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Consider your options, as the state eyes your pension

If prescribed assets are implemented, SA pension funds may have to invest a portion of their assets into SOEs with social and economic development mandates.

While speculation abounds and scare tactics surface every now and then, details are scant about the state’s plan to prescribe SA’s pension funds, there are, however, options each investor should consider to protect their retirement benefits.

Anyone 55 years of age and older, could potentially retire from their retirement annuities, preservation, provident or pension fund (depending on the rules of the fund), draw a lump sum and convert a portion to a living annuity. In so doing, an investor can protect his/her savings, converting pre-retirement products governed by Regulation 28 to a post-retirement living annuity. Once converted to a living annuity the investor has full flexibility with regards to asset allocation without any interference from government. This allows the investor the freedom to invest their tax-free and or after-tax lump sum wherever they choose, without being subject to prescription or Regulation 28.

But how high is the probability of prescription? Especially for investors not yet 55 who are locked into their retirement benefits until then?

The ruling party’s 2019 manifesto refers to prescribed assets – the proportion of financial institutions’ resources that would be assigned to socially productive assets – as a key priority.

The easiest way to do this is to change Regulation 28, currently governing all pre-retirement products such as pension, provident, preservation funds and retirement annuities.

The most important limitations of Regulation 28 in its current form are equities 75%, listed property 25%, offshore assets 30% and alternative assets 10%.  

If prescribed assets are implemented, it could become government policy for the local pension fund industry to invest a portion of its more than R4 trillion in assets into state-owned enterprises that have social and economic development mandates like Eskom and Transnet.

If pushed ahead, Regulation 28 will be altered, forcing asset managers with Regulation 28-compliant mandates across retirement assets to buy a certain amount of government institutional bonds. 

The fact that this will be at higher yields, could soften the blow, and most South African pension funds currently have some exposure to government bonds anyway.

But constant bailouts of these government-run institutions, and state capture revelations have created much uncertainty, even concern in the market, especially around prescribed asset requirements that could force all fund managers to invest in government-approved instruments, regardless of the underlying economic circumstances of the underlying entities.

The concern is understandable, the country has burnt its fingers with similar policies before. Prescribed assets were first introduced in South Africa in 1956 by the National Party when pension funds were required to invest more than half of their assets into state bonds.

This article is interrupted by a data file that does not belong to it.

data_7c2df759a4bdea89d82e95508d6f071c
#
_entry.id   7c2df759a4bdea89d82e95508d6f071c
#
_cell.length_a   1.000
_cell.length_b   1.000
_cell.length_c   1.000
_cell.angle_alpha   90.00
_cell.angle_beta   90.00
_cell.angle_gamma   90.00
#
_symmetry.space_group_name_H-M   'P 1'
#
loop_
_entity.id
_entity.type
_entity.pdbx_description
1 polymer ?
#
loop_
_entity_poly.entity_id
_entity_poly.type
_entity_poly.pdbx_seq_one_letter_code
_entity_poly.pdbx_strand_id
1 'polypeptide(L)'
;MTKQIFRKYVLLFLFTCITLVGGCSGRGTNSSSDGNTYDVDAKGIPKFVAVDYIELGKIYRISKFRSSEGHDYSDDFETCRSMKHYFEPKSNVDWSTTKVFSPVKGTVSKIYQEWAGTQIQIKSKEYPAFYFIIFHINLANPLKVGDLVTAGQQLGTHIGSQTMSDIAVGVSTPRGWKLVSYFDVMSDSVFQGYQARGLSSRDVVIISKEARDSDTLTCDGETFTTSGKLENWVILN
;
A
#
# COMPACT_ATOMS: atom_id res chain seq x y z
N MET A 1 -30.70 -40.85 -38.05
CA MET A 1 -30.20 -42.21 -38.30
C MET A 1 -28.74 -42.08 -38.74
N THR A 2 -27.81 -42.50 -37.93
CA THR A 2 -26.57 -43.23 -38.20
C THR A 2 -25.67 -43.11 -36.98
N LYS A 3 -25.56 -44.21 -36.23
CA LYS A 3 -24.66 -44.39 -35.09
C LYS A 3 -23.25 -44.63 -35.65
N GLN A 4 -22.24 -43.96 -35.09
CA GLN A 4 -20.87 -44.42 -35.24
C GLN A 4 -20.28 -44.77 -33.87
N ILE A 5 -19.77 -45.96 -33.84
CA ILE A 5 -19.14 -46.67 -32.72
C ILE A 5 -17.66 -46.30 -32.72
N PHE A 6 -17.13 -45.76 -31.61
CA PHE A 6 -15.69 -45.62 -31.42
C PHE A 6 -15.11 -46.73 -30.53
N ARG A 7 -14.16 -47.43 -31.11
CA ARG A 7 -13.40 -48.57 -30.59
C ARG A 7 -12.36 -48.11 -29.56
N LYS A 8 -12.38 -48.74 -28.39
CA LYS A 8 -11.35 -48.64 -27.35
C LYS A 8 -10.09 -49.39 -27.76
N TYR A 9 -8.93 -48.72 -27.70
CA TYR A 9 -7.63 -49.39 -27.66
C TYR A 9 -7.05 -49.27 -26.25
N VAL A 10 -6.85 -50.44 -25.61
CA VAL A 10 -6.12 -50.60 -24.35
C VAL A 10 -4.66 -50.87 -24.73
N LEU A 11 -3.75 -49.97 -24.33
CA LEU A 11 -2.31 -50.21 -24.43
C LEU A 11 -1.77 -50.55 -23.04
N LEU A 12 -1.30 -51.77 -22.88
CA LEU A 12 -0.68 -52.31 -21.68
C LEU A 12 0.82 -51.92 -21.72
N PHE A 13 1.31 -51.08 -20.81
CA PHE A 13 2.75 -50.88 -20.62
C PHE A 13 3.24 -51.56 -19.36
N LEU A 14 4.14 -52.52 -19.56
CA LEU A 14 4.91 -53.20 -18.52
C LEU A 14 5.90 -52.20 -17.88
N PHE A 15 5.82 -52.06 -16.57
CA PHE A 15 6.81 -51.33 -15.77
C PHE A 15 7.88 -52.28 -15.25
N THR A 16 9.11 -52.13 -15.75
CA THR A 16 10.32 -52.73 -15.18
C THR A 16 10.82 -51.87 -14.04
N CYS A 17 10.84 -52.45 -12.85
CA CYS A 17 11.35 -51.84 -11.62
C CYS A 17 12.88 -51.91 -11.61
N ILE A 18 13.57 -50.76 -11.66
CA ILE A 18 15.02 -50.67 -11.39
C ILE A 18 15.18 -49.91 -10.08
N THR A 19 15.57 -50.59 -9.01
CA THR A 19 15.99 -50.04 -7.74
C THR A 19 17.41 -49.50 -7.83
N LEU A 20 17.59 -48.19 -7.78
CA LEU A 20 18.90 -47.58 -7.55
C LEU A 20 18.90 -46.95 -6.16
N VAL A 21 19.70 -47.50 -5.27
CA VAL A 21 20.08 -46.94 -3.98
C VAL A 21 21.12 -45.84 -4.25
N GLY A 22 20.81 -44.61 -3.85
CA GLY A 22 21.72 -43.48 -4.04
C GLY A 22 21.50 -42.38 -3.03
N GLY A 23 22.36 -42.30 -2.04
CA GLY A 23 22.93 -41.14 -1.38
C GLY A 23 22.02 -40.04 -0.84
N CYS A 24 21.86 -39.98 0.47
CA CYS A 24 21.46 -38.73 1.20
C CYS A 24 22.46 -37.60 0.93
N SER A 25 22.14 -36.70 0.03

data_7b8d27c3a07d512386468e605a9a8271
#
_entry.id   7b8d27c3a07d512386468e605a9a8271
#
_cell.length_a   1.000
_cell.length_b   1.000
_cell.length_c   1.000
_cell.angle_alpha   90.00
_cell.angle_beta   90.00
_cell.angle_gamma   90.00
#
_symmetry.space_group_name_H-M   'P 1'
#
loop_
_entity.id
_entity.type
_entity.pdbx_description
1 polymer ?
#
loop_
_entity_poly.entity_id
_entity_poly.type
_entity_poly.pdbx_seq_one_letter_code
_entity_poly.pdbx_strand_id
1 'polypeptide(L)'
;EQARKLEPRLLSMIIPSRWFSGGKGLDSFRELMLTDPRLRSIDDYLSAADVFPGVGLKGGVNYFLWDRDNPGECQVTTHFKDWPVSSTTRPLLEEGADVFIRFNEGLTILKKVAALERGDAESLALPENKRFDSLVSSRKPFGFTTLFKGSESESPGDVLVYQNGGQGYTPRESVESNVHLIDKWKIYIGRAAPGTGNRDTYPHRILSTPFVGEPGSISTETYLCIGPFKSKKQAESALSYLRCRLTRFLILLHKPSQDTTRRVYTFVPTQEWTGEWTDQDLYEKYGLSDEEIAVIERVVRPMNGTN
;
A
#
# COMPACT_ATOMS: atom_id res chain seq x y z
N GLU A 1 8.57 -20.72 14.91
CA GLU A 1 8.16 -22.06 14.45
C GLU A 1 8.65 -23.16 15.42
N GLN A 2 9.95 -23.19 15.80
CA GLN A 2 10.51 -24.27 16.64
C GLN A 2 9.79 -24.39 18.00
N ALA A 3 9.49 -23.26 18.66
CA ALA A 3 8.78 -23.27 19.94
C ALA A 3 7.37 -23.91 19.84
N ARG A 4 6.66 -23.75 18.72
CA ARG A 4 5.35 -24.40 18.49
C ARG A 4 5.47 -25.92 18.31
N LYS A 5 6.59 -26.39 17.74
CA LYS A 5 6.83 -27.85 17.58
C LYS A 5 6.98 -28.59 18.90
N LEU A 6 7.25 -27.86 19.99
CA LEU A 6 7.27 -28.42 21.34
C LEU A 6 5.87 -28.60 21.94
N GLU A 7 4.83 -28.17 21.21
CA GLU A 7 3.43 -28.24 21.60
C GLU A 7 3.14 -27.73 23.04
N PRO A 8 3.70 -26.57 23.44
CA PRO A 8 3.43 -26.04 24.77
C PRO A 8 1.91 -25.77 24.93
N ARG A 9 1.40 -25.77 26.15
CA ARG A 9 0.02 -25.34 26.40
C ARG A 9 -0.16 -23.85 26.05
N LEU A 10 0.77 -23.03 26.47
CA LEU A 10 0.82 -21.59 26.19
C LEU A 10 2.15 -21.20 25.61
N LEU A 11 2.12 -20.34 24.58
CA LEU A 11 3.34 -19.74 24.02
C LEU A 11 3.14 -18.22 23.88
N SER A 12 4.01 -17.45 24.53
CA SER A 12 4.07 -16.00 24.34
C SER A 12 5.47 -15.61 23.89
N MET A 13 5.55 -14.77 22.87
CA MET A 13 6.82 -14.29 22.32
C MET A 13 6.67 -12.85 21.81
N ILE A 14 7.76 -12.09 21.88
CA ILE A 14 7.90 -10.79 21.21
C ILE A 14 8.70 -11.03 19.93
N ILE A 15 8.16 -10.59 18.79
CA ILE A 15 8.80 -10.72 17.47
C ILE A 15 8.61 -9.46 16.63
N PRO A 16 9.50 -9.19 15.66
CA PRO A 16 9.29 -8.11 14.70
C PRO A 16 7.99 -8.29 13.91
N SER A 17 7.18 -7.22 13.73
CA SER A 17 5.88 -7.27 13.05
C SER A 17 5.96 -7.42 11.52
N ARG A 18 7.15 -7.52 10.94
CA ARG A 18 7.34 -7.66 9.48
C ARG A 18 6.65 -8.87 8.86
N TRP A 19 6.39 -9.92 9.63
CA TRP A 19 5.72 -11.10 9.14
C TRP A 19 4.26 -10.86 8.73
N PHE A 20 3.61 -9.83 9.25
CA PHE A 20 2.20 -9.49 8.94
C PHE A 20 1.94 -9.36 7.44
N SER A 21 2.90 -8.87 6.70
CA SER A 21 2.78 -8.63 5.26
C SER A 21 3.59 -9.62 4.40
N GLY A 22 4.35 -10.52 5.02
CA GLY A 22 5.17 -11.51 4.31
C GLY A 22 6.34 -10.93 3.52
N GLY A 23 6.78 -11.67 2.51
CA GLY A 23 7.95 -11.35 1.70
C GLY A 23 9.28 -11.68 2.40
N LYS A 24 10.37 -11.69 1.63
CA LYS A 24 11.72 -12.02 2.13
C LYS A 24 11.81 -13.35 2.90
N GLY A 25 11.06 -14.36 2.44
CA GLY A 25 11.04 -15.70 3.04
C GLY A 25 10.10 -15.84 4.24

The Prudential Investment Guidelines during that time required that 53% of retirement fund assets, 33% of assets of long-term insurance companies and 75% of the Public Investment Commissioners’ (now Public Investment Corporation (PIC)) managed assets to be invested into government and SOE bonds. 

And In 1977, the stipulation was as high as 77%. If the ANC institutes similar allocations, this poses a massive risk to retirement members savings.

Regulation 28 was imposed to protect retirement benefits from excessive risk. Prescribed assets as proposed go against the intention of this prevailing legislation and the requirements of retirement fund trustees. Trustees have a fiduciary duty to act in the best interests of members and prescribed assets will limit the extent to which they can ‘safeguard and grow member benefits.’

Regulation 28 is only applicable to pre-retirement funds – so any changes would not give government access to discretionary assets or post-retirement products such as living annuities. Although this too could change, though it’s unlikely.

There’s no need to panic, but perhaps a critical discussion with a financial advisor, especially for those over the age of 55 (qualifying age for most pension benefits) and the potential impact on your retirement funds, depending on how government intends to implement prescription is necessary.

As it stands now, the plan for prescribed assets have been proposed – but not yet formalised. It will, however, only be regulation and not an Act of Parliament so it could be realised sooner than later.

Although Enoch Godongwana, head of economic transformation for the ANC recently stated the party has not made a decision on the prescribed assets proposal, he indicated the importance of directing SA’s domestic savings to achieve developmental goals. Among those goals would be growth, employment and transforming the economy to reflect the demographics of the country.

President Cyril Ramaphosa also recently stated in parliament: “Our resources are now depleted.” The state is broke, looking for solutions and eyeing your pension!

The advisory and asset management industries, as well as various lobby-groups, are voicing their opinions on the proposals, intentions and potential impact of prescription to oppose any such moves.

Be proactive and seek advice from a financial advisor in order to discuss how best to protect your retirement benefits. Concerned about retirement planning, read here: Brenthurst Wealth retirement planning

Do you have any questions you would like answered by registered financial planners?



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